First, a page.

The phenomenon of “decision fatigue” has been found in judges, who are more likely to deny parole at the end of the day than at the beginning. Now researchers have found a parallel effect in physicians.
There’s an age-old question out there: Is it better to be a “nice” leader to get your staff to like you? Or to be tough as nails to inspire respect and hard work? Despite the recent enthusiasm for wellness initiatives like mindfulness and meditation at the office, and despite the movement toward more horizontal organizational charts, most people still assume the latter is best.
In a global study on millenials by the INSEAD Emerging Markets Institute (EMI), the HEAD Foundation and Universum, we surveyed over 16,000 millennials in 43 countries to better understand the many workplace stereotypes. While there were differences across regions, 41 percent of all respondents confirmed that it was very important to them to become a leader or a manager, and younger millennials noted an interest in coaching and mentoring as part of a leadership role.
Most of us would accept that failure is just an inevitable part of success. For instance, when you learn how to ski, you have to fall a number of times before you’re able to make it down the mountain skillfully. There are times, however, when failure is not a good thing, such as when you need to meet a customer deadline or achieve a competitive level of quality. Unfortunately, many managers don’t distinguish between when failure can be a valuable catalyst for learning and when it can be truly harmful, leaving employees unsure about when to take risks and experiment, and when to play it safe. For managers and employees, the key to getting this right is understanding whether the organization is in execution mode or innovation mode..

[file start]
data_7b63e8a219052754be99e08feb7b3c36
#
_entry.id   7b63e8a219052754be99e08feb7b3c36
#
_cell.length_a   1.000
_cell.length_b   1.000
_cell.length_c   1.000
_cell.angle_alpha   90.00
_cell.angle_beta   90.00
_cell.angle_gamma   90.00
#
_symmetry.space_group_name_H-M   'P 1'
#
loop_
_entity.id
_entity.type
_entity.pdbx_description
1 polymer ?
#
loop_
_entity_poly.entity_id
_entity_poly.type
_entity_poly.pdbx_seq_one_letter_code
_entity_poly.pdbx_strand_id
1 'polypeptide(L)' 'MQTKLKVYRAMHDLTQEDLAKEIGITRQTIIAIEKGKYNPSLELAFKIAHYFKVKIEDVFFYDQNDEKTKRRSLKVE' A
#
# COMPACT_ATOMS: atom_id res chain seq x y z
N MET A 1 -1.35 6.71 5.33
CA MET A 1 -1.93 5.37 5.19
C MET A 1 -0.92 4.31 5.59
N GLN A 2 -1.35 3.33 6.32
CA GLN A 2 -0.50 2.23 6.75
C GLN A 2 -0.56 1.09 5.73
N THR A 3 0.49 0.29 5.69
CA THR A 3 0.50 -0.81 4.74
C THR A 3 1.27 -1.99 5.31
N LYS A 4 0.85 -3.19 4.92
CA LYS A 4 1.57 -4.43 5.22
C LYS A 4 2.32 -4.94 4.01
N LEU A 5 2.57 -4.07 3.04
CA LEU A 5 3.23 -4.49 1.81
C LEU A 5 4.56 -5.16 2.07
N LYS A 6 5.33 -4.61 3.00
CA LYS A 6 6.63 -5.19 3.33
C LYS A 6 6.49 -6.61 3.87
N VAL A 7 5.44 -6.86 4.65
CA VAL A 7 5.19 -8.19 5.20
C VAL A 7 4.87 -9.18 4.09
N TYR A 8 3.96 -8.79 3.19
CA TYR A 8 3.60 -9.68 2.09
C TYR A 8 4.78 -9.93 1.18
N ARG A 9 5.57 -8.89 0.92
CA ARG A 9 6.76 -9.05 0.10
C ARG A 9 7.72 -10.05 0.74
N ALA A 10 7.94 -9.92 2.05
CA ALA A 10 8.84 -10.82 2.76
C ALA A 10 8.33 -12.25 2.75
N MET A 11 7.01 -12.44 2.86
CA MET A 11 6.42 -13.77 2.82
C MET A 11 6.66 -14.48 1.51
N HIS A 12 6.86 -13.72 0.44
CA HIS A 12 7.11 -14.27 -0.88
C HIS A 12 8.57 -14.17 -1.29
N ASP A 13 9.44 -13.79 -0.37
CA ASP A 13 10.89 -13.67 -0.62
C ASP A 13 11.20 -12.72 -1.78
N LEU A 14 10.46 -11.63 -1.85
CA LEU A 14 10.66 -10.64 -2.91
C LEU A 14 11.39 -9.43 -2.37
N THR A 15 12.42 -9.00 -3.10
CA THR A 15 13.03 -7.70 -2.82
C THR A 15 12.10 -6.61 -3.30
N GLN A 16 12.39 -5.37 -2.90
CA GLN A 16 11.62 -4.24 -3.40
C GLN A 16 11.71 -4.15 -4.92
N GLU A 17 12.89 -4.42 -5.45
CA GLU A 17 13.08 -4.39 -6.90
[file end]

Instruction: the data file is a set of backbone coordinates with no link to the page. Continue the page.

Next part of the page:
It’s inevitable: we all make mistakes, hard as it is to admit it. And it’s agonizing when we realize our actions may have had a negative impact on our boss, clients, colleagues, friends, or family.
In the world of coaching, we know that how one responds to a mistake is as important as what one learns from it. Here are three guidelines along with coaching questions that may help you manage your response or coach someone in your organization through a mistake.
If innovative service were a musical genre it would have the passion of a tango and the connection of a square dance. It would be performed in the key of joy. It would be as inclusive as a sing-along, animated at a happy cadence. It would not be jazz.
James Schreier's insight:
Chip Bell is a true master of customer service -- this article has several absolutely key points for quality service!